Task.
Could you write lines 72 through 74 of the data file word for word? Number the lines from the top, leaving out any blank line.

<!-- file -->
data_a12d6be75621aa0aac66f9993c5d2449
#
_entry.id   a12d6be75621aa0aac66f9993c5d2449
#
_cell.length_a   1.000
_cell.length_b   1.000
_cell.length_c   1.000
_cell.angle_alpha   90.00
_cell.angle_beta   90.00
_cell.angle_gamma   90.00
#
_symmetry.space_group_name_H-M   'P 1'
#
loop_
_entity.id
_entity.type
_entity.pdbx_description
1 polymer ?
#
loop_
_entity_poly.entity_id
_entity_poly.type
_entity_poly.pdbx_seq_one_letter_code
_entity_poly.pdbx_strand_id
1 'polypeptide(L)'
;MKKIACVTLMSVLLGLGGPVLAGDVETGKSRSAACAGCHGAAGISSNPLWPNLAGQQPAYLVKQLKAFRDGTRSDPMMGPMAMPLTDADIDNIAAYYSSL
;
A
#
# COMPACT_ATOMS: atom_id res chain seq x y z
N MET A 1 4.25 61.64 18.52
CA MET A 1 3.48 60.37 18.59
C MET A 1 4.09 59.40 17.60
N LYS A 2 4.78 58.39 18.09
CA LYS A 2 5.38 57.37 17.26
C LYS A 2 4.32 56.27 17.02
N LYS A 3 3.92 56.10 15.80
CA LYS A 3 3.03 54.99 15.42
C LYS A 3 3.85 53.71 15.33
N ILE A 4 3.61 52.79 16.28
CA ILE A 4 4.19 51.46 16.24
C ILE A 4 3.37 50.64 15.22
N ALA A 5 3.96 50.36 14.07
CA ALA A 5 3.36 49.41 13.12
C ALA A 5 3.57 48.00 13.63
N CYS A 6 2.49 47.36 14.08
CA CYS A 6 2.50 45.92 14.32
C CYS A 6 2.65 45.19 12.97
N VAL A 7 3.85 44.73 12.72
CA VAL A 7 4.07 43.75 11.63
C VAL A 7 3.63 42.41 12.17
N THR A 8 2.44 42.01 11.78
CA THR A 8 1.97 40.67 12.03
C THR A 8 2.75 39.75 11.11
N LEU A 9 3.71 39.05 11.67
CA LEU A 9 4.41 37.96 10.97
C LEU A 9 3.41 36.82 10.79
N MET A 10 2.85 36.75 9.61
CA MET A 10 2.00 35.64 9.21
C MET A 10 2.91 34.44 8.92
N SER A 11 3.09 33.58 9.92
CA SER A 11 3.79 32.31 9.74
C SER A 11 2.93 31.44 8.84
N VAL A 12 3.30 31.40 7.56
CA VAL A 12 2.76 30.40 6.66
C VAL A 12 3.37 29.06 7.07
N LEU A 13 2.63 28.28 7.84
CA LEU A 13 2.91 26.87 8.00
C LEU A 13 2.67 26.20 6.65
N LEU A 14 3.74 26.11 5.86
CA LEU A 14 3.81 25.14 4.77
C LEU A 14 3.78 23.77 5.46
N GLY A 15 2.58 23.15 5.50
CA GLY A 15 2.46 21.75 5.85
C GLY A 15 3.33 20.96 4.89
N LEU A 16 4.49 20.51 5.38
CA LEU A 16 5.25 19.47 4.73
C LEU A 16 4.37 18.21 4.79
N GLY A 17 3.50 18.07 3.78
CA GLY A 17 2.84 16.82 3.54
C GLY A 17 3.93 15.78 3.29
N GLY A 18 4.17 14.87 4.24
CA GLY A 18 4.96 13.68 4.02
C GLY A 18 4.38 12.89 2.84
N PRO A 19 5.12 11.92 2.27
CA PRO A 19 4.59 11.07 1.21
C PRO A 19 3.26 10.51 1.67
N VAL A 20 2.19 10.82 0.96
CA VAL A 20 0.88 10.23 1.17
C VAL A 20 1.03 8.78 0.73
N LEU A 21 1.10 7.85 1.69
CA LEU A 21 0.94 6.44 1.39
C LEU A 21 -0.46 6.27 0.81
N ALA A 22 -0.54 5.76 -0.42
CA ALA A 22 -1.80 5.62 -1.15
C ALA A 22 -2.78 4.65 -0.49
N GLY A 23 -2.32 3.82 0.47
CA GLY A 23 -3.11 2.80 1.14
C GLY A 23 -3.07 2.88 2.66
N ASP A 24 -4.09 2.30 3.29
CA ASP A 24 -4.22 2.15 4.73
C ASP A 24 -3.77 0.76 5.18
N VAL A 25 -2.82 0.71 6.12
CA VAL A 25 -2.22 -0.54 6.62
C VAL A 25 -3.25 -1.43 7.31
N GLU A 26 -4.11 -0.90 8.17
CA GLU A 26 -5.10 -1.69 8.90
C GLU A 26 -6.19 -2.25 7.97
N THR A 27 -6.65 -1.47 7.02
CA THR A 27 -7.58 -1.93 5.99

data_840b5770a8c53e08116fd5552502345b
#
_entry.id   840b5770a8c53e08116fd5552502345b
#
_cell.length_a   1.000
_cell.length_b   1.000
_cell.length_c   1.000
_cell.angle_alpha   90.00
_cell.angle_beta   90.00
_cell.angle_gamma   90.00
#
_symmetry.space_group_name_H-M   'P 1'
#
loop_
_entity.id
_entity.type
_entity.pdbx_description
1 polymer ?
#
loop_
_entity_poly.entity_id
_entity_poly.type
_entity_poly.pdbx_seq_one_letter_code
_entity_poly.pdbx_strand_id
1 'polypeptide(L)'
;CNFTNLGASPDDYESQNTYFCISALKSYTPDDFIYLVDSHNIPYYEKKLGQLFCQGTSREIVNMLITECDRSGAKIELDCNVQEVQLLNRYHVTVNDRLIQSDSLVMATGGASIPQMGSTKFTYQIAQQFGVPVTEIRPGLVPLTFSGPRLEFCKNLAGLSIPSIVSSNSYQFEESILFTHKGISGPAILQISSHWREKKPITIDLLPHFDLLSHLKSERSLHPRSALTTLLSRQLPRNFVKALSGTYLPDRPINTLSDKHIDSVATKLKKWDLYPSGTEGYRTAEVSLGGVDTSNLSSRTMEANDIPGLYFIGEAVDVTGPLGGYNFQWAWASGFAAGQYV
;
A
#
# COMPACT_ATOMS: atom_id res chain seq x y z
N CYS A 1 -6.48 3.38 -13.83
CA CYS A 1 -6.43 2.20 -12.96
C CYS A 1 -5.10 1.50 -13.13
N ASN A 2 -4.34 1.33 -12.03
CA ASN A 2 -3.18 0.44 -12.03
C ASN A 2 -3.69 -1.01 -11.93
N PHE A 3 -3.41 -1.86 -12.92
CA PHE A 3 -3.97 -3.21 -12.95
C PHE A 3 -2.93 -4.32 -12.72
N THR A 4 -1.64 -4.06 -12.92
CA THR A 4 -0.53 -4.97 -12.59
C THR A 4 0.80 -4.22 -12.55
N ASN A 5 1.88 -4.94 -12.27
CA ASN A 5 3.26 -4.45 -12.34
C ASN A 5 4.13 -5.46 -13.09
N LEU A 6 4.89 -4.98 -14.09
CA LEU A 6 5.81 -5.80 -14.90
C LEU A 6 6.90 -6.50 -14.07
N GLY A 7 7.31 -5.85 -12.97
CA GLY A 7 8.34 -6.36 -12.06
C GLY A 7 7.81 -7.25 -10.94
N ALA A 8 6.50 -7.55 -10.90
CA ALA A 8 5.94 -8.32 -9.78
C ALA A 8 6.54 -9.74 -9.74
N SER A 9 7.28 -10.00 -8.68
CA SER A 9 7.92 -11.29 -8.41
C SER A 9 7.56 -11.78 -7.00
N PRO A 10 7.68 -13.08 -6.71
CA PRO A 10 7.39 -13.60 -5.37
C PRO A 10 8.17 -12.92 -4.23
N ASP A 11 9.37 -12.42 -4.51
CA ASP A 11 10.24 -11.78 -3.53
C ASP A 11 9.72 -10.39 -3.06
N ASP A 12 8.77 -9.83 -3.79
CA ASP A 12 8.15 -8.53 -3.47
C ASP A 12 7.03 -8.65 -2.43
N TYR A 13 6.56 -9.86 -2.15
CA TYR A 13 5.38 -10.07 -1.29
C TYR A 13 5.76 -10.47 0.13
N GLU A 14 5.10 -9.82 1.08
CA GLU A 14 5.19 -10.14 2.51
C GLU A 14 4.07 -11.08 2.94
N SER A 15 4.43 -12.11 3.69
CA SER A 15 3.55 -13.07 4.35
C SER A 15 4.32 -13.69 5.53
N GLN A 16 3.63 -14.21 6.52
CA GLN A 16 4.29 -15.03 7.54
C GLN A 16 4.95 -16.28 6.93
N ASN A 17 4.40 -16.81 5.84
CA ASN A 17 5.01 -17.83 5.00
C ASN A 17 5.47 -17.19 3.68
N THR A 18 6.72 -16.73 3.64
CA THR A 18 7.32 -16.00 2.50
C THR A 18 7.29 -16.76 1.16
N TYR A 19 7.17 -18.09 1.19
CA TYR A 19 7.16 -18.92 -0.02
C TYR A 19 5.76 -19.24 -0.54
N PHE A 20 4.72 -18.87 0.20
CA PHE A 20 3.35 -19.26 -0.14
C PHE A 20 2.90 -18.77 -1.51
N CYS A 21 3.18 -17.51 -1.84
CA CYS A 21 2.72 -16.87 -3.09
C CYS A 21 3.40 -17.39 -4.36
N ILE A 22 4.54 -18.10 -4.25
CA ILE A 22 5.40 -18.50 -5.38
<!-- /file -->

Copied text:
C LEU A 14 3.78 23.77 5.46
N GLY A 15 2.58 23.15 5.50
CA GLY A 15 2.46 21.75 5.85